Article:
If you can dig a sufficiently deep hole, plus a good, deep supply line trench, you’ve got a foolproof system. McKinstry points out that by using the earth’s heat, not only do you protect the water line (which is set within a tall, insulated PVC pipe), but the entire unit stays warmer, dramatically reducing the amount of cycling the bowl-side heater must do to keep its reservoir clear and drinkable.

Yet another design that can work in either existing barns and paddocks or new construction is a simple, square-tank model that mounts on a concrete pad. Refilled by a float valve, with a tray-mounted thermostat beneath the water container, these units, by Hoskins Manufacturing in Hoskins, Neb., and a number of similar manufacturers, are popular across the west, especially with cattle and hog farms. Their design is not quite as horse-friendly as rounded models, as they have corners that can bump a knee or hock, but they seem to last a long time, and one can always install a bit of neoprene padding for accident-prone boarders, if needed.

One Hoskins supplier, Troy Becker, of Stockyard Supply in Commerce City, Colo., notes that these units—like all waterers—run best if mounted completely level, and with a frost-free hydrant as the water supply, so water can drain off between refills. If not placed on a concrete pad, the metal-box units could be damaged as daily hoof wear on the surrounding ground pulls them off level, and the shallow water trays on either end will either be overflowing or empty when the control float isn’t centered.

Another supplier, Equuspring, offers waterers in heavy polystyrene models. These wall-mounted models need a protected water supply line and power for the 200-watt, 120V heaters. Still another supplier is Varnan, which manufactures waterers made from a durable plastic and also uses insulation and ground heat to help keep the water from freezing.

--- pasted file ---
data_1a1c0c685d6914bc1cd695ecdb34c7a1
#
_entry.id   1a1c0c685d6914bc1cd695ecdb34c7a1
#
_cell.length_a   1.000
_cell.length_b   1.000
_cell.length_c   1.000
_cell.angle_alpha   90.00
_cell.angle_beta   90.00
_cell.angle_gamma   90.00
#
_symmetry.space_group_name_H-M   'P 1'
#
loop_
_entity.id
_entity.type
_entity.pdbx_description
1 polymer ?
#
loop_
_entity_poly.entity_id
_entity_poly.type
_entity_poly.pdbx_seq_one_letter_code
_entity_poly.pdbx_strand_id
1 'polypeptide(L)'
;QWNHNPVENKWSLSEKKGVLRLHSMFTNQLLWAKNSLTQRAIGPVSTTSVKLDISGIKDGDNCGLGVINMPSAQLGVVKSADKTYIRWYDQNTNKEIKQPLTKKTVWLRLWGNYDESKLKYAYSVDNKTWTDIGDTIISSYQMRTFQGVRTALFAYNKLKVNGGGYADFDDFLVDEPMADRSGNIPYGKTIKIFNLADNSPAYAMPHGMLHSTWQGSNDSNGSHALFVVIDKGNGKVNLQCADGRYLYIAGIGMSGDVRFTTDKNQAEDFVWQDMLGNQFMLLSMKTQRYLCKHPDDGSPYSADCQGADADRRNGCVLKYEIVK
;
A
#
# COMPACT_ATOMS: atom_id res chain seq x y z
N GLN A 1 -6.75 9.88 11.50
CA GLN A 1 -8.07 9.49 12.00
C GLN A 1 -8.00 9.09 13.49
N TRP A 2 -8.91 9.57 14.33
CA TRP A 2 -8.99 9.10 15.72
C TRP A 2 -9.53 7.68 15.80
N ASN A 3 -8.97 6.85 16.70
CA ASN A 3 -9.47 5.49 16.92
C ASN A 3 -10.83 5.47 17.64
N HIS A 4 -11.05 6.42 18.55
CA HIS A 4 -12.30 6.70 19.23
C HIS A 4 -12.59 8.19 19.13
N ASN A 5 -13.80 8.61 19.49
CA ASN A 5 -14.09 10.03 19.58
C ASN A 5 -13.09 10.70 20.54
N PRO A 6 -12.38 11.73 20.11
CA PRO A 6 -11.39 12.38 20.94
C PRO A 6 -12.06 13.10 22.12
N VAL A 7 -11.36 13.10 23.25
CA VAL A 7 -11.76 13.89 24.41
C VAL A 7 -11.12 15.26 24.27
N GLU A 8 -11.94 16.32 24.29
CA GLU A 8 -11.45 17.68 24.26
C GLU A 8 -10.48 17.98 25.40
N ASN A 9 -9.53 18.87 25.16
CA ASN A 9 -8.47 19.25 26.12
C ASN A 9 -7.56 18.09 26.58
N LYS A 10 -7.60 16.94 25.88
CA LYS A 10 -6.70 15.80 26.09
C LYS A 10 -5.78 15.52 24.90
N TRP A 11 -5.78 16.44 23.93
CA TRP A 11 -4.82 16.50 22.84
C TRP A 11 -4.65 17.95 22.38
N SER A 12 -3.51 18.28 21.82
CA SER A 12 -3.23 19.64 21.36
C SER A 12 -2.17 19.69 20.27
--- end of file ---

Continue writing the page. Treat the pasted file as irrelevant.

Worried about the combination of electricity and water? You should be. Insufficiently insulated and/or poorly grounded wiring for tank heaters, indoors or out, can make drinking a shocking experience for your horse. Use well-protected wiring to the tank heater, ensuring that metal edges and nails don’t damage the wire insulation, and check it periodically. Check to see if the unit is Underwriters Laboratories approved; not all are. Alternately, for outdoor use, look for pasture waterers with a combination of ground-heat systems and solar power, plus as much insulation as possible. Cloudy weather plays havoc with solar-only units, however, so keep a close eye on any water system to be sure that the animals are still getting the water they need.

In terms of economy, most insulated, heated, quality waterers, whether designed for one horse or between-stalls installation, will cost at least $150, and sometimes closer to $400 apiece. Thus, the two-horse applications are your best dollar value.

Installing shared units, however, means that there is a chance of shared illness. In addition, great care must be exercised when units are installed between stalls to avoid any gaps through which a hoof could be caught. And if the unit has a single bowl that both horses access through a window-like space, be sure that the space is just high enough for the horses’ noses to reach through, but not their whole heads. Offering a window through which to fight and fuss is an invitation.

Automatic waterers, when in­stalled correctly, can be real time-savers and provide horses with fresh, safe water around the clock.

For More Information

Nelson Manufacturing Co. — Phone: 888-844-6606;

Hoskins Manufacturing Co., Inc. — Phone: 402 565 4420;

Equuspring Livestock Products — Phone:714-379-4556;

Bar-Bar-A Horse Drinker — Phone: 800-451-2230;

Varnan — Phone: 866-311-7870;